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Tarmac extend NEWSAR support for further year

NEWSAR Land Rover

£15,000 donation from company helps Welsh SAR team reach and rescue those in need

ADVENTURE-seekers in Wales will be able to enjoy the great outdoors safe in the knowledge that – should they get into trouble – help will be at hand thanks to a donation from Tarmac. Extending their support by another year, the company has agreed to a £15,000 contribution to North East Wales Search and Rescue (NEWSAR) for the maintenance of its emergency Land Rovers.

NEWSAR spokesperson Gerald Davison said: ‘The Tarmac funding has been transformative to our emergency efforts, and we are delighted that the company has agreed to another year of funding for the maintenance of our Land Rovers, which are such a vital part of our ability to quickly respond, reach, and rescue those in need.

‘Maintaining the fleet of emergency vehicles costs a lot for their upkeep and fuel, so without Tarmac’s help we wouldn’t be so effective in helping people. The money includes support for our Incident Control Unit and another vehicle used in flood rescue work.’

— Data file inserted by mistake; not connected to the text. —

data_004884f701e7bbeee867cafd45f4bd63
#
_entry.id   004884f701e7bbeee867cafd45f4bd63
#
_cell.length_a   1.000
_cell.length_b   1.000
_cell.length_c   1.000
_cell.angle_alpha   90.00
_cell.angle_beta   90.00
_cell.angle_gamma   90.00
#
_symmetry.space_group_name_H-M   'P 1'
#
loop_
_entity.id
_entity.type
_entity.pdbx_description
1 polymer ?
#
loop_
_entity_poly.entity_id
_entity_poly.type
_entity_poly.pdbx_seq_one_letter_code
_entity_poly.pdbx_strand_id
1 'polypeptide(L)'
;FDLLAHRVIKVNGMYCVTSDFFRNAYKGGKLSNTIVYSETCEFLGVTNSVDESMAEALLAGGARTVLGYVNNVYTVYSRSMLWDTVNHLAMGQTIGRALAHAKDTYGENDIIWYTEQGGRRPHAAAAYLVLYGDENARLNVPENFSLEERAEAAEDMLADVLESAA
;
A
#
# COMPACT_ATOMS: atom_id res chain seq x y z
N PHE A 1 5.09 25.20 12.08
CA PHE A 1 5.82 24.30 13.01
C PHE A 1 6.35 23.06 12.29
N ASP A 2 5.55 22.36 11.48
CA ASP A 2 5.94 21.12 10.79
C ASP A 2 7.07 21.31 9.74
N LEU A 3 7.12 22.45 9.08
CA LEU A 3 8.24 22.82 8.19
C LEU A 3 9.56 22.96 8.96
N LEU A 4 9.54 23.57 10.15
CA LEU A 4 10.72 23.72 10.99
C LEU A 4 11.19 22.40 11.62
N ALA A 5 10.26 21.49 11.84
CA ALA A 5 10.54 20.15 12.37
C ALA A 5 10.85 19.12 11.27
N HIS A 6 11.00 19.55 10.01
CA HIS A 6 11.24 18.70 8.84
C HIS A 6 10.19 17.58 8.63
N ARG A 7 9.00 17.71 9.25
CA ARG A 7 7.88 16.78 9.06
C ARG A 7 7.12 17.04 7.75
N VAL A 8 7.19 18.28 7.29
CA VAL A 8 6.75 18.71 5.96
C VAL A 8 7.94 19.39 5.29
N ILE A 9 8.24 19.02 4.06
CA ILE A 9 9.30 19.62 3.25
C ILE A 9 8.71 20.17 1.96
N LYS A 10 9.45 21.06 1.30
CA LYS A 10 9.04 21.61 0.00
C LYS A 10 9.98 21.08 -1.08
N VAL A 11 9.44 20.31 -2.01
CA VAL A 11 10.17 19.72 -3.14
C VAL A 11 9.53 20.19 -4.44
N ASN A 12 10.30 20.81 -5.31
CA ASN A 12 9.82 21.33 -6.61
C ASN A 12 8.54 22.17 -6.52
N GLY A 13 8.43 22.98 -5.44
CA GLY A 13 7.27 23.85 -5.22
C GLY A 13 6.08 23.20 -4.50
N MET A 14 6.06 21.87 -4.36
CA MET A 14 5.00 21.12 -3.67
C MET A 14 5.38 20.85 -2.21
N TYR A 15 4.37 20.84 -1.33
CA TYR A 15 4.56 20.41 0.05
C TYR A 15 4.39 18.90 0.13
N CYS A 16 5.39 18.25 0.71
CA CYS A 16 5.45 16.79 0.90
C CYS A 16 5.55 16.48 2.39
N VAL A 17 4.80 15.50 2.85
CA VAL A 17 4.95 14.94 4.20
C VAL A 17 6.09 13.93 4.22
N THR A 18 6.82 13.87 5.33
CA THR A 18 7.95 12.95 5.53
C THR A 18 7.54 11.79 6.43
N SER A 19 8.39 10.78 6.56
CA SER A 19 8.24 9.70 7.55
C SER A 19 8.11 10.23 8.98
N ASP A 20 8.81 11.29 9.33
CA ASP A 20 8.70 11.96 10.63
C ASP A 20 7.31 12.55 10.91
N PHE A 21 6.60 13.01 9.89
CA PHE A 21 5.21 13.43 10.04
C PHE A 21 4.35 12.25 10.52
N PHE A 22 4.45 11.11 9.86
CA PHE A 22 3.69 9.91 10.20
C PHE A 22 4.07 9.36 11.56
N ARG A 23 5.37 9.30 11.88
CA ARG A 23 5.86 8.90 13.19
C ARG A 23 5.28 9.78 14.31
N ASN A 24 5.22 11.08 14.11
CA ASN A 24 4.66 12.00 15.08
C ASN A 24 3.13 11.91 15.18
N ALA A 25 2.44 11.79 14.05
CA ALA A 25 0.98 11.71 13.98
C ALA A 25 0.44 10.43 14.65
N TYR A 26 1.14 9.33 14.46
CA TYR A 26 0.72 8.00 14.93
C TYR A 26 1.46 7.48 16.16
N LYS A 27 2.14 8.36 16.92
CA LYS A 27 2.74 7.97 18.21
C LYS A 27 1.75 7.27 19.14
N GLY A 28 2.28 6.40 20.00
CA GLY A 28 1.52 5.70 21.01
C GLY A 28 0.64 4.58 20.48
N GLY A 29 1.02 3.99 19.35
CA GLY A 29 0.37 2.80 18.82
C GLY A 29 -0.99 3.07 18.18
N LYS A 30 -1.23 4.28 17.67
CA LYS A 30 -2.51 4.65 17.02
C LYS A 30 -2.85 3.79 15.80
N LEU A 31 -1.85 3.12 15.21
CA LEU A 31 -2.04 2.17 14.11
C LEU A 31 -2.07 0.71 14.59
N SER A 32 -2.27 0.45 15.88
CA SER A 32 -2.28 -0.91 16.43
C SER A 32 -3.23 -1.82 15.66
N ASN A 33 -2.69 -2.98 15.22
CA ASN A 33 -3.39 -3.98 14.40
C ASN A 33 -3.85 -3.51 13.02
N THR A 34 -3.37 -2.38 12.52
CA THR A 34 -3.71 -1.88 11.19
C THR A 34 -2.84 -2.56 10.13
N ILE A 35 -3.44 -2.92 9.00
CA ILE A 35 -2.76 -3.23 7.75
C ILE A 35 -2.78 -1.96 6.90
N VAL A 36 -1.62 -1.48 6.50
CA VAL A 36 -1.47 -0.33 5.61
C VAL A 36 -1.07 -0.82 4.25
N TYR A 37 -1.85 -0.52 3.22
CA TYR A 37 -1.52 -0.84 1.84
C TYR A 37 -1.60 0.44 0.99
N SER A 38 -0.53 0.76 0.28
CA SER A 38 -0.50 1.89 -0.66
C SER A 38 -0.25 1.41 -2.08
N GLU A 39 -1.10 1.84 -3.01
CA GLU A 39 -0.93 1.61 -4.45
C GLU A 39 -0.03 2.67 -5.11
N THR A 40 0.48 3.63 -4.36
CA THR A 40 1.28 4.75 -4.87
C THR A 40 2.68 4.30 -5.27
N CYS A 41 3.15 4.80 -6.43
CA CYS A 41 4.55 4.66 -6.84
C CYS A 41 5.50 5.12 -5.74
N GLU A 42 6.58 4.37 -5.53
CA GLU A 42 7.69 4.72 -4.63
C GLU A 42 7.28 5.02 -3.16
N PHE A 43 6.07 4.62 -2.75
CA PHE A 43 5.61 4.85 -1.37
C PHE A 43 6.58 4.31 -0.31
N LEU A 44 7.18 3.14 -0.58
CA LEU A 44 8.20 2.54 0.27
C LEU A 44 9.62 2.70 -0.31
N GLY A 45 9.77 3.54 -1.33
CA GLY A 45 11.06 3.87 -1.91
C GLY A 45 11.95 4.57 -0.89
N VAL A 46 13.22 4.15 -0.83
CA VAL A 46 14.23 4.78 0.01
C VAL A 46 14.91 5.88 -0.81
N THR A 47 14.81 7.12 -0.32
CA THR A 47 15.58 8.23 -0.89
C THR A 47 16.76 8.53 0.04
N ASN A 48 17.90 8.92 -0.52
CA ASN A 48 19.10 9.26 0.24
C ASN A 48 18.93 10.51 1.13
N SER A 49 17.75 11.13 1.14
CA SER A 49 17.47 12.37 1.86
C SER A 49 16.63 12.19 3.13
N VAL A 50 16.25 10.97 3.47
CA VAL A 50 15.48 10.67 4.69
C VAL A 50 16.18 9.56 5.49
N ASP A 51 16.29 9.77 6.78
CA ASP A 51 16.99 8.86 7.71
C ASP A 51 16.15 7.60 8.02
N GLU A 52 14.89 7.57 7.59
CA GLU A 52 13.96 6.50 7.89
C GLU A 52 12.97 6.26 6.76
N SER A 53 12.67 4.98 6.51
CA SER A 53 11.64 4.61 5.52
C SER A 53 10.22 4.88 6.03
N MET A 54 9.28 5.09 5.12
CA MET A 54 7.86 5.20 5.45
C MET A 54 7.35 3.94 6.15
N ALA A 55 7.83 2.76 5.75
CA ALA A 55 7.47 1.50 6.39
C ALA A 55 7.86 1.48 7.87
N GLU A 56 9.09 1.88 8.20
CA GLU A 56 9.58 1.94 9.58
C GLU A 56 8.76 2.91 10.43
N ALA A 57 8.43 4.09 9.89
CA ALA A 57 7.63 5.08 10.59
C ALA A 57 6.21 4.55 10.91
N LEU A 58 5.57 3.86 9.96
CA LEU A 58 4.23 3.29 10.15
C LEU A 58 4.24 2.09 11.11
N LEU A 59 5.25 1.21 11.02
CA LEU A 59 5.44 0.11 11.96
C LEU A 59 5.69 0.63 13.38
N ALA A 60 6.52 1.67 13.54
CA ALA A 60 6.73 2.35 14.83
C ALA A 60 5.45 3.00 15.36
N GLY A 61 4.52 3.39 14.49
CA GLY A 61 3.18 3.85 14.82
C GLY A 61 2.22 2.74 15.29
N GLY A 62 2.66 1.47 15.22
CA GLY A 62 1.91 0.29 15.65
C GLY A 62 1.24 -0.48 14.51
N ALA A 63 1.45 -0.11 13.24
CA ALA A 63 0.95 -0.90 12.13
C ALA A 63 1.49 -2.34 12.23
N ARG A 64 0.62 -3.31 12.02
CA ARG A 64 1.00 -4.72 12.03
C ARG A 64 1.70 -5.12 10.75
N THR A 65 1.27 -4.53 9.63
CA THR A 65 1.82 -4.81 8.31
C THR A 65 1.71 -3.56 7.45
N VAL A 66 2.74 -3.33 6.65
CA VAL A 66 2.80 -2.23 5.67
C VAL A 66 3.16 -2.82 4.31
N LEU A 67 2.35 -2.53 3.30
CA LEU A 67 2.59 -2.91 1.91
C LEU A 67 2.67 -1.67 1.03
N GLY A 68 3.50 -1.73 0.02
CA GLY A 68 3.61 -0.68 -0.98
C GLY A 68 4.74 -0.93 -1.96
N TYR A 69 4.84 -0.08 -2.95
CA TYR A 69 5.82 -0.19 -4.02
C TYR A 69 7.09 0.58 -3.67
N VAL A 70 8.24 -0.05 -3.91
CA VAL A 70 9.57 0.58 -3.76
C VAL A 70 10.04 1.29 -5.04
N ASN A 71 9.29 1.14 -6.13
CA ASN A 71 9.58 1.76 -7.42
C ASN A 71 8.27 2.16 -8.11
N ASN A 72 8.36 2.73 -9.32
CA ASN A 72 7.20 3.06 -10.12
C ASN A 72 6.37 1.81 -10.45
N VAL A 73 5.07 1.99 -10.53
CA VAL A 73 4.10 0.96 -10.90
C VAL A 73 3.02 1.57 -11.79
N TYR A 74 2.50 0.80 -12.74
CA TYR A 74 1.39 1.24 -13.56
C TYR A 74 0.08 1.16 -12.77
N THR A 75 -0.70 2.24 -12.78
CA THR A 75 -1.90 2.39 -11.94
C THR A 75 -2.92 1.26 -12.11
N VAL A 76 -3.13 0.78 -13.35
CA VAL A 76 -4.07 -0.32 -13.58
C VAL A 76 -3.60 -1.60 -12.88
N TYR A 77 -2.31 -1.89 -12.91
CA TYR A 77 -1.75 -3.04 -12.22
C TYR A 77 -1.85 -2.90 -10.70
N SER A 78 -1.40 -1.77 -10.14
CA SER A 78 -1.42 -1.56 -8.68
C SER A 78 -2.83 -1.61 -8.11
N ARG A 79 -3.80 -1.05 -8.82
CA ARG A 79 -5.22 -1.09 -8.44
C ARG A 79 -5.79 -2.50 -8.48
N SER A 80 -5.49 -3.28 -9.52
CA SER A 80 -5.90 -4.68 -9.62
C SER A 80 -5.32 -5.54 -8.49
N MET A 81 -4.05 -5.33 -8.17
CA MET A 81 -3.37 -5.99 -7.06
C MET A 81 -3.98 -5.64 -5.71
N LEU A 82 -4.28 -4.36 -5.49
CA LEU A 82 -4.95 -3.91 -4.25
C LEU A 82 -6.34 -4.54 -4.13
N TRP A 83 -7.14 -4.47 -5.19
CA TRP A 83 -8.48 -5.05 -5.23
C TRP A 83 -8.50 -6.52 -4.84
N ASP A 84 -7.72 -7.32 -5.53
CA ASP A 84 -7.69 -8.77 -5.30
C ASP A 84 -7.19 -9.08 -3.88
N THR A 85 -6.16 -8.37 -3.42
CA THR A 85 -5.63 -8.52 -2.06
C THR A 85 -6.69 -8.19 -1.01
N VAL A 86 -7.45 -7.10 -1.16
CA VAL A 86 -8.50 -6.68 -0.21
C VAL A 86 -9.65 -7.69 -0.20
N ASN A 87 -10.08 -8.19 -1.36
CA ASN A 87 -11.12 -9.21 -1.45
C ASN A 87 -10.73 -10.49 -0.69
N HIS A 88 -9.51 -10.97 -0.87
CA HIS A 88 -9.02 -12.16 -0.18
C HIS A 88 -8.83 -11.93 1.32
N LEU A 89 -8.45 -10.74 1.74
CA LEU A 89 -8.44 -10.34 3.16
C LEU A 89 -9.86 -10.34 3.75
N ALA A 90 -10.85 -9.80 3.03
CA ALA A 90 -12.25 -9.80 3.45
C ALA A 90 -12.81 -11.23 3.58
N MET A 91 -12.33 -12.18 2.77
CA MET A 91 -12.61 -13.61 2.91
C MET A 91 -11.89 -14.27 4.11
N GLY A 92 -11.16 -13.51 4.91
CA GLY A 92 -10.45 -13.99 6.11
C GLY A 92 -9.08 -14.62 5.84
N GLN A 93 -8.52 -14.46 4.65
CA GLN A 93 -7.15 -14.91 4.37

The rescue vehicles allow NEWSAR to cover Flintshire, Denbighshire, Conwy, Wrexham, and Powys, and regularly assist mountain rescue teams in North Wales, as well as lowland search and rescue teams in Cheshire and Shropshire.

‘Beyond our people, the vehicles are our most valuable asset, enabling us to get to casualties quickly, deliver vital rescue equipment, and evacuate them from the scene,’ added Mr Davison. ‘We work closely with the police, ambulance, and fire service, as well as other mountain and lowland rescue teams, the coastguard, and air ambulance services.’

Tarmac have a long-standing relationship with NEWSAR, including working together to promote quarry safety. Tim Gallagher, area operations manager for Tarmac, said: ‘We are really pleased that we have been able to continue supporting NEWSAR this year. The work the volunteers do is vital in helping to keep the people of North Wales safe.

‘NEWSAR also undertake our closed-site emergency rescue risk assessments, which are used to co-ordinate rescues with the police. We work closely with them to carry out joint visits to local schools and groups in the area to give talks on the dangers of playing in quarries and deep water.’

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